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Date:   Thu, 11 Apr 2019 16:12:11 +0100
From:   Julien Grall <julien.grall@....com>
To:     Sebastian Andrzej Siewior <bigeasy@...utronix.de>
Cc:     Dave Martin <Dave.Martin@....com>,
        linux-arm-kernel@...ts.infradead.org,
        linux-rt-users@...r.kernel.org, catalin.marinas@....com,
        will.deacon@....com, ard.biesheuvel@...aro.org,
        linux-kernel@...r.kernel.org
Subject: Re: [RFC PATCH] arm64/fpsimd: Don't disable softirq when touching
 FPSIMD/SVE state

Hi Sebastian,

On 4/5/19 4:42 PM, Sebastian Andrzej Siewior wrote:
> On 2019-04-05 16:17:50 [+0100], Julien Grall wrote:
>> Hi,
> Hi,
> 
>>> A per-CPU lock? It has to be a raw_spinlock_t because a normal
>>> spin_lock() / local_lock() would allow scheduling and might be taken as
>>> part of the context switch or soon after.
>> raw_spinlock_t would not work here without disabling preemption. Otherwise
>> you may end up to recurse on the lock and therefore deadlock. But then it
>> raise the question of the usefulness of the lock here.
>>
>> However, I don't really understand why allowing the scheduling would be a
>> problem here. Is it a concern because we will waste cycle trying to
>> restore/save a context that will be scratched as soon as we release the
>> lock?
> 
> If you hold the lock within the kernel thread and every kernel thread
> acquires it before doing any SIMD operations then you are good. It could
> be a sleeping lock. What happens if you hold the lock, are scheduled out
> and a user task is about to be scheduled? How do you force the kernel
> thread out / give up the FPU registers?

You would need the thread out to finish running the critical section 
before the next thread to run. I was under the impression with sleeping 
lock, the priority of the thread out would get bumped to finish quickly 
the critical section.

I agree it means that you will waste time restoring registers that will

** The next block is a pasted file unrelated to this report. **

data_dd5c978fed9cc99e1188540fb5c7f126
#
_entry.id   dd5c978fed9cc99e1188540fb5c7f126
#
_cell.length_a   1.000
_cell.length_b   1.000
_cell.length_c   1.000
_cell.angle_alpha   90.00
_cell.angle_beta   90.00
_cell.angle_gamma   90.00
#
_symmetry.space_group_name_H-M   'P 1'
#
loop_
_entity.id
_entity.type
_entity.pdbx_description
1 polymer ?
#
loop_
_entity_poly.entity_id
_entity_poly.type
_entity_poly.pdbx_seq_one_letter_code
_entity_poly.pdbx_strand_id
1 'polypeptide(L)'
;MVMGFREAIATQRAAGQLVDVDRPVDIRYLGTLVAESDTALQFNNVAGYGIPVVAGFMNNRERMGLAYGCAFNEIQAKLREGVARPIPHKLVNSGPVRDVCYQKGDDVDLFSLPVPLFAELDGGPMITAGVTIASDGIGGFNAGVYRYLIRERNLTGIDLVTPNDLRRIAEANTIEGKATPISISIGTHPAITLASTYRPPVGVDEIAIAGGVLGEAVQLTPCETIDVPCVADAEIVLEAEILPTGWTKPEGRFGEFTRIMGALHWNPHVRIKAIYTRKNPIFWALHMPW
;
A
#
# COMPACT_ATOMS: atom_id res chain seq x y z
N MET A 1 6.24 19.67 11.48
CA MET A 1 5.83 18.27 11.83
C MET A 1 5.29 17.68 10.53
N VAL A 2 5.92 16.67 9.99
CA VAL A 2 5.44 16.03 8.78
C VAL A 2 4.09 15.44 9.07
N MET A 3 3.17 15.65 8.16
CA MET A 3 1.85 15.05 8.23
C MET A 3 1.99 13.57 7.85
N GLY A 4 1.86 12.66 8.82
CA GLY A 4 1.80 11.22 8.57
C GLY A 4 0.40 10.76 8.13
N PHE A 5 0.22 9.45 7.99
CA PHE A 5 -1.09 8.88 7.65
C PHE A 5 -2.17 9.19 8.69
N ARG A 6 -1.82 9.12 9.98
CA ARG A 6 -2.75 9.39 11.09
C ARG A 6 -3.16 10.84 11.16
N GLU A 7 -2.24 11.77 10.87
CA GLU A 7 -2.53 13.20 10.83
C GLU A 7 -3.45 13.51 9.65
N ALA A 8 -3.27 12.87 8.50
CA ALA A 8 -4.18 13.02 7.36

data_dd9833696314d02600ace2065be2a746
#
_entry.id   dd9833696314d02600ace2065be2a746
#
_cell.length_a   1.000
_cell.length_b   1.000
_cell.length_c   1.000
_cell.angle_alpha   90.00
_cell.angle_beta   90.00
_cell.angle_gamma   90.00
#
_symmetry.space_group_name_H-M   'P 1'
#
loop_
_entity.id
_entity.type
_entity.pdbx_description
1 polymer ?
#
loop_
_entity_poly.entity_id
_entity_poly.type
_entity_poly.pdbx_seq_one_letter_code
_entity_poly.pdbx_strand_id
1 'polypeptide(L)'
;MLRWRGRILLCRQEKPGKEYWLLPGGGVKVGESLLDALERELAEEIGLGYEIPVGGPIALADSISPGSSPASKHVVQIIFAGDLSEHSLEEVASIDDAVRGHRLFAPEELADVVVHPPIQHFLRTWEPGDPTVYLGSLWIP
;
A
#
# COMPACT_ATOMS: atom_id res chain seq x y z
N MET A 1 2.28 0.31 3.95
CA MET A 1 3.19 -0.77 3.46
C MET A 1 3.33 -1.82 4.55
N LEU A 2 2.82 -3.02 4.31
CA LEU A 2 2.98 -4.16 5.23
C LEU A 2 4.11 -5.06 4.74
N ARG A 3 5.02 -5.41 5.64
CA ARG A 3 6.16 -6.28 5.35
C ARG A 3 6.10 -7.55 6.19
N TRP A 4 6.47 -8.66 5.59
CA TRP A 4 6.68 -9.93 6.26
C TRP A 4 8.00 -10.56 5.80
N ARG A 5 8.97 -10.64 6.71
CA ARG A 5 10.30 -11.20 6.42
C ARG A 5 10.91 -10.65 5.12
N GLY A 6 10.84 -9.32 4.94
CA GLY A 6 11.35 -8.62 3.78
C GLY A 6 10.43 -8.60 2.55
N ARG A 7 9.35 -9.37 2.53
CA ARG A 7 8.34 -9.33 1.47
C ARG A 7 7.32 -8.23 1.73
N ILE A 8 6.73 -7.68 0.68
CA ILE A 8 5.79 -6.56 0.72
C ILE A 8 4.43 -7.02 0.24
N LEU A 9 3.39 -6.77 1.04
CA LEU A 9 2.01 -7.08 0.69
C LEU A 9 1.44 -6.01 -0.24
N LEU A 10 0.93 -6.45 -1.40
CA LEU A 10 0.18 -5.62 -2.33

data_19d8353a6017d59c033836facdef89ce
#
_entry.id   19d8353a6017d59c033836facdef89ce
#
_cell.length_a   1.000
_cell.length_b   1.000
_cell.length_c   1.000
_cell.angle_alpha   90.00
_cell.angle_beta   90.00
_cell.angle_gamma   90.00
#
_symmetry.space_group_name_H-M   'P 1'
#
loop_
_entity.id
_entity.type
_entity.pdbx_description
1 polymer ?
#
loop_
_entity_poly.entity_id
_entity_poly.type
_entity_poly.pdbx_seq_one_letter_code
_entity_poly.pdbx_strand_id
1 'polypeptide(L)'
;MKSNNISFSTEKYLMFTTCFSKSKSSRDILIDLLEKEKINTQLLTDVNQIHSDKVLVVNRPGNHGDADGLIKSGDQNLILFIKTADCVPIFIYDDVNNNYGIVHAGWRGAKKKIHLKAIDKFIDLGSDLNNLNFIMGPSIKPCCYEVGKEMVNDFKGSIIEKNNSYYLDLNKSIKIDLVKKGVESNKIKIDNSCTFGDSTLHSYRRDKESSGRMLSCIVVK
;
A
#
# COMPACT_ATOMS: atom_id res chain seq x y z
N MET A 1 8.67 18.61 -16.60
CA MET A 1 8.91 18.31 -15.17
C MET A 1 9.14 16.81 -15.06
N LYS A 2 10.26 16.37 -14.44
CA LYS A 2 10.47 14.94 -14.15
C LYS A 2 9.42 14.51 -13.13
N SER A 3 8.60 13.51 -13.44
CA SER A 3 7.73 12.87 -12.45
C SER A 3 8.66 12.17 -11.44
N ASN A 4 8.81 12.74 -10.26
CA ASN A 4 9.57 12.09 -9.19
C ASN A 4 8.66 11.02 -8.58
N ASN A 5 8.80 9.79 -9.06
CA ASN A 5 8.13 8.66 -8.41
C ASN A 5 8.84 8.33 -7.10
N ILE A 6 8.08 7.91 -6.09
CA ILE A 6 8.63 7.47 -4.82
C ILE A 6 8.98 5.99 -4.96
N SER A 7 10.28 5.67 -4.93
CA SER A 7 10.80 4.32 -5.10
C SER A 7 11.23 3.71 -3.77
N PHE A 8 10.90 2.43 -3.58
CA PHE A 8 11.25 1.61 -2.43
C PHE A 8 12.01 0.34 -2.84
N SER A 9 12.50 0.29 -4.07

get trashed right after you leave the critical sections. This is 
probably not really efficient.

Anyway, that was only a suggestion I haven't fully thought through. I 
have no plan to do more work than this patch in the fpsimd context switch.

> 
> That preempt_disable() + local_bh_disable() might not be the pretties
> thing but how bad is it actually?

 From the measurement I did on non-RT, it is beneficial to keep the 
softirq enabled (see [1]).

I don't have platform where FPSIMD is used in softirqs (or at least not 
by default). So for testing purpose, I wrote a tasklet (based on 
hrtimer) using the FPSIMD registers every 1ms if it is allowed (i.e 
may_use_simd() returns true). I let it run for a while and notice that 
the tasklet will be executed only 0.15% of the time when !may_use_simd().

Furthermore, from what I understood in this thread, there are few 
limited use cases where FPSIMD will be used in softirqs. So it seems 
better to me to avoid disabling softirqs at least in non-RT.

For the RT, aren't all the softirqs handled in a thread? So what would 
be the benefits to disable softirqs if we already disable preemption?

In any case, this patch introduces new helpers (get_cpu_fpsimd_context 
and put_cpu_fpsimd_context) to delimit regions using the HW FPSIMD. So 
it would be easy to modify the behavior if we wanted too.

> Latency wise you can't schedule(). From RT point of view you need to
> enable preemption while going from page to page because of the possible
> kmap() or kmalloc() (on baldy aligned src/dst) with the crypto's
> page-walk code.

Make sense. However I don't think we can keep enable the preemption with 
the current implementation of FPSIMD context switch. I noticed you 
disabled crypto for Arm64 because of allocations, I have a todo to look 
at what we can do.

Cheers,

[1] https://marc.info/?l=linux-rt-users&m=155499183812211&w=2

> 
> Sebastian
> 

-- 
Julien Grall

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